Speaker: Cat Macpherson
Reporter: Sue Gale
Our October indoor meeting was a special treat, being held in the Education Room at Pensthorpe Natural Park and including excellent cakes! A 20 minute film on the Curlew conservation project was introduced by Cat Macpherson, who went on to answer questions and discuss the project with a very engaged audience. (Cat’s enthusiasm was very infectious.) ‘A Curlew Calls’ introduced us to the lifestyle of the Curlew and to the project at Pensthorpe which aims to increase their numbers.
The curlew is Europe’s largest wading bird and is now red-listed, meaning it is of the highest conservation priority, needing urgent action. The UK is home to roughly a quarter of the global breeding population of curlew; some 58,500 pairs, but the species has suffered very significant declines since the 1970s due to loss of habitat and predation, with lowland England experiencing some of the most severe declines. Pensthorpe Conservation Trust has joined new East of England
Project Partnership with Natural England, BTO, the Defence Infrastructure Organisation and the Royal Air Force. Which this year, collected eggs at eight military and civilian airfields across Eastern England. Airfields provide the kind of open grassland habitat preferred by ground-nesting curlew, but due to dangers to air safety posed by curlew nests close to runways, eggs were, until this project
began, destroyed by licence to prevent the, potentially catastrophic, risk of collision between birds and aircraft. The eggs were transported to a new purpose-built rearing facility at Pensthorpe Conservation Trust (PCT). Here they were incubated, hatched and reared, until ready for release at the two Norfolk sites; Sandringham Estate and Wild Ken Hill. All of the birds have been fitted with
uniquely coded coloured leg rings to be able to identify them if they are seen later on. A sample have also been fitted with radio and GPS tags to be able to keep tabs on them following their release by monitoring their movements and behaviour. With a total of 82 chicks reared in 2021, we hope this fledging success will enable the project to continue into future years and be a step to safeguard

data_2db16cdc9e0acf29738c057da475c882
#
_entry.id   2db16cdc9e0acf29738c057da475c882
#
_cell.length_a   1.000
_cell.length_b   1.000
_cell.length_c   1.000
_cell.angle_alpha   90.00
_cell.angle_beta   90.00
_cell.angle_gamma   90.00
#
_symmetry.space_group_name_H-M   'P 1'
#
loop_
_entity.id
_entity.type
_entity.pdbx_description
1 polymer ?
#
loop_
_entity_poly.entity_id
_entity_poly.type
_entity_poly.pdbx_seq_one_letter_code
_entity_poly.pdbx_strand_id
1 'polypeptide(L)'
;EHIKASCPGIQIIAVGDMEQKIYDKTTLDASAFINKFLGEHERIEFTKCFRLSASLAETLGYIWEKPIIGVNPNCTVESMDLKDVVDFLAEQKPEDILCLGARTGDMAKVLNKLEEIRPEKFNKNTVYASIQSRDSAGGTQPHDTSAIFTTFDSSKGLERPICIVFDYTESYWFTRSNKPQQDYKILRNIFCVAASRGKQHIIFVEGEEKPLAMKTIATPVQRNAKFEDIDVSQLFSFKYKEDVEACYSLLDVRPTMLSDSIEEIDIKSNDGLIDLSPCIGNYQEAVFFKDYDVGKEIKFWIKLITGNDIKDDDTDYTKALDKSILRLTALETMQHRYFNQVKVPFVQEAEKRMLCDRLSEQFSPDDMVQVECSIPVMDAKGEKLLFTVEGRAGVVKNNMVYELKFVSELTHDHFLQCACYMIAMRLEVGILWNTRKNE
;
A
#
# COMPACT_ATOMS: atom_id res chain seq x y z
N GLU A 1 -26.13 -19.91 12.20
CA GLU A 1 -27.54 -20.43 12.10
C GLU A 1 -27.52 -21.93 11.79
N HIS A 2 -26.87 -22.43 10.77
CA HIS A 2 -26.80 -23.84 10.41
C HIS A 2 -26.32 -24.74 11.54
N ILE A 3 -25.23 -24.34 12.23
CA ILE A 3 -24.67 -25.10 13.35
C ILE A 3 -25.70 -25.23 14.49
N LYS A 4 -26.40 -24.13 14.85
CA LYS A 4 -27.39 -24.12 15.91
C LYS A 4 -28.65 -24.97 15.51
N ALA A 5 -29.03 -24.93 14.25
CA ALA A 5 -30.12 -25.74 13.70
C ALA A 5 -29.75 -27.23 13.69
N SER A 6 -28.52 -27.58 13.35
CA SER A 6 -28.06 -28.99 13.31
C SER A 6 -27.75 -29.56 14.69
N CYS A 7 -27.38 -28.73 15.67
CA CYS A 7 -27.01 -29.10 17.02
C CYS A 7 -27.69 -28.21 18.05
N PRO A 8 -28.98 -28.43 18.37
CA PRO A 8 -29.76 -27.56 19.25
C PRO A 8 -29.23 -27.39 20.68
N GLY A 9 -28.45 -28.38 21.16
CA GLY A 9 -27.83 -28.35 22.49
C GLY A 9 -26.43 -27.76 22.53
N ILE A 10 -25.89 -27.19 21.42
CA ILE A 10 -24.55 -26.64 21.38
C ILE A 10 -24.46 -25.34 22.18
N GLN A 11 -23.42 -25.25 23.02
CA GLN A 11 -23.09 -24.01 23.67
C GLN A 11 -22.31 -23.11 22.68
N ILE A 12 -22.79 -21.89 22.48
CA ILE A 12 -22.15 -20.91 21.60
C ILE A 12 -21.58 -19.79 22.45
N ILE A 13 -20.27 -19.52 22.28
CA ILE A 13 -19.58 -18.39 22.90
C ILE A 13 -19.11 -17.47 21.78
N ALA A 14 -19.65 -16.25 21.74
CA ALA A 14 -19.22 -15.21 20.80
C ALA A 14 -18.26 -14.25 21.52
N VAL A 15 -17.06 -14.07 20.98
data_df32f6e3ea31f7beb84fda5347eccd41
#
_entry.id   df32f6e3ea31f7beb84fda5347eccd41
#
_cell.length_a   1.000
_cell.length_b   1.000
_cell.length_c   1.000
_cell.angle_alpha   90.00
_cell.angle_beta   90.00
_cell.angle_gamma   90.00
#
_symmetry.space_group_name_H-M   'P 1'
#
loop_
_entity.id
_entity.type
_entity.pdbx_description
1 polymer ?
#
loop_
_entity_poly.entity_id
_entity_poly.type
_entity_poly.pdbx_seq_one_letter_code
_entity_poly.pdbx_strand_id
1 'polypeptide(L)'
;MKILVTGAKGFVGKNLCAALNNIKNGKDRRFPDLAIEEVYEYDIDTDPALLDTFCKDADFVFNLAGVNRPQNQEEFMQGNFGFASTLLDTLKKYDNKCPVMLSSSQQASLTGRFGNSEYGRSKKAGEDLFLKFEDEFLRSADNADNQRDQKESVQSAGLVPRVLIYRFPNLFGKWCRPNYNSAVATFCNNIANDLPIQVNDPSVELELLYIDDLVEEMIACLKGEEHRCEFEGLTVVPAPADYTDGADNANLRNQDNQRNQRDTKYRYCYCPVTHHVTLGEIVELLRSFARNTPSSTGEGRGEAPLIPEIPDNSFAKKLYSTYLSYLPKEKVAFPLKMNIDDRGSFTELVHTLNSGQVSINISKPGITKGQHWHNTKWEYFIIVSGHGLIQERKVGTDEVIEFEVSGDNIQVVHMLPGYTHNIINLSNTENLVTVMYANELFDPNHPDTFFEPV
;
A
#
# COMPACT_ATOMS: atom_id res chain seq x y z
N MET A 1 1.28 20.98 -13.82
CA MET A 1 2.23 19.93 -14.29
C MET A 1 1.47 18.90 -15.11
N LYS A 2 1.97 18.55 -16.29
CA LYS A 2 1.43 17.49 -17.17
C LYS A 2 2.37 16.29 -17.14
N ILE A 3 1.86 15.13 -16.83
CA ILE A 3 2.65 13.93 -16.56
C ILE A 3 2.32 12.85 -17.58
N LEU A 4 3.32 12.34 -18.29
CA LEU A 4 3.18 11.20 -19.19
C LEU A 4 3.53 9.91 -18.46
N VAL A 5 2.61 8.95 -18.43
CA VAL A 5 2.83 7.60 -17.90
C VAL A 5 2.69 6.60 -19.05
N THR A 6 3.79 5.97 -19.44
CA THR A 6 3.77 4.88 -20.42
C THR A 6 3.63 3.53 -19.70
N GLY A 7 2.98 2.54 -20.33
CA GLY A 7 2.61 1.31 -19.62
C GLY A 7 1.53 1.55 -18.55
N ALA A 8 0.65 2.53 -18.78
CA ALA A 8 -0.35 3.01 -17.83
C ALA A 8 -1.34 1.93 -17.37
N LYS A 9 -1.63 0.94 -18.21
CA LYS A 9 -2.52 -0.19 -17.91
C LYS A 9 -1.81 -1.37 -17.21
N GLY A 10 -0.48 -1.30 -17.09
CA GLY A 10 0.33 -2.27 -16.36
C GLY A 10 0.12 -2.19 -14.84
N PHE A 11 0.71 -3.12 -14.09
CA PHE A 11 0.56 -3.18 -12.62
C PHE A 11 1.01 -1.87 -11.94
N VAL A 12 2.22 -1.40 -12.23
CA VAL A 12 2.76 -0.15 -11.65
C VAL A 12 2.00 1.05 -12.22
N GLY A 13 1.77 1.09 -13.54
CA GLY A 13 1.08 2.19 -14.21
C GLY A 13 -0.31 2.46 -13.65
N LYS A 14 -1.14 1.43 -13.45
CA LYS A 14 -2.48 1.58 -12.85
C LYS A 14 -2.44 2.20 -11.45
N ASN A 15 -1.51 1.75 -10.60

and boost the wild population in the East of England.
After a longer than usual coffee break – the better to enjoy that cake and to catch up with old friends so seldom seen over the last 18 months – Cat gave us an update on the project. The facility will be doubled in size next year, although the intention is to resist the temptation to double the egg numbers as there was some overcrowding this year. Of the 106 eggs collected 87 hatched and 82 birds fledged. A much better ratio than found in the wild. The two release sites had been carefully researched and offered two different habitats. The 48 birds released at Ken Hill found themselves in a wet, marshy area, whereas those at Sandringham were on sandy soils so drier and more arable.
Released birds are carefully monitored by ringing and in 3 cases GPS tags were fitted. 22% of ringed/flagged birds have been reseen locally but one has been reported as far afield as the Exe estuary in Devon. Of the GPS tagged birds one has died, one, OE, is now at Frampton Marsh on the other side of the Wash, and one, 3A, has remained local to Ken Hill. When observing Curlews in the wild, please report to Pensthorpe any birds wearing a yellow flag with an orange ring on one leg and a yellow ring on the other. These will be birds from the project and all information is useful.
Our thanks are due to Pensthorpe for generously providing the venue for the evening and in particular to Cat for her engaging and enthusiastic presentation.
Please feel free to read through our reports from our monthly indoor / online meetings.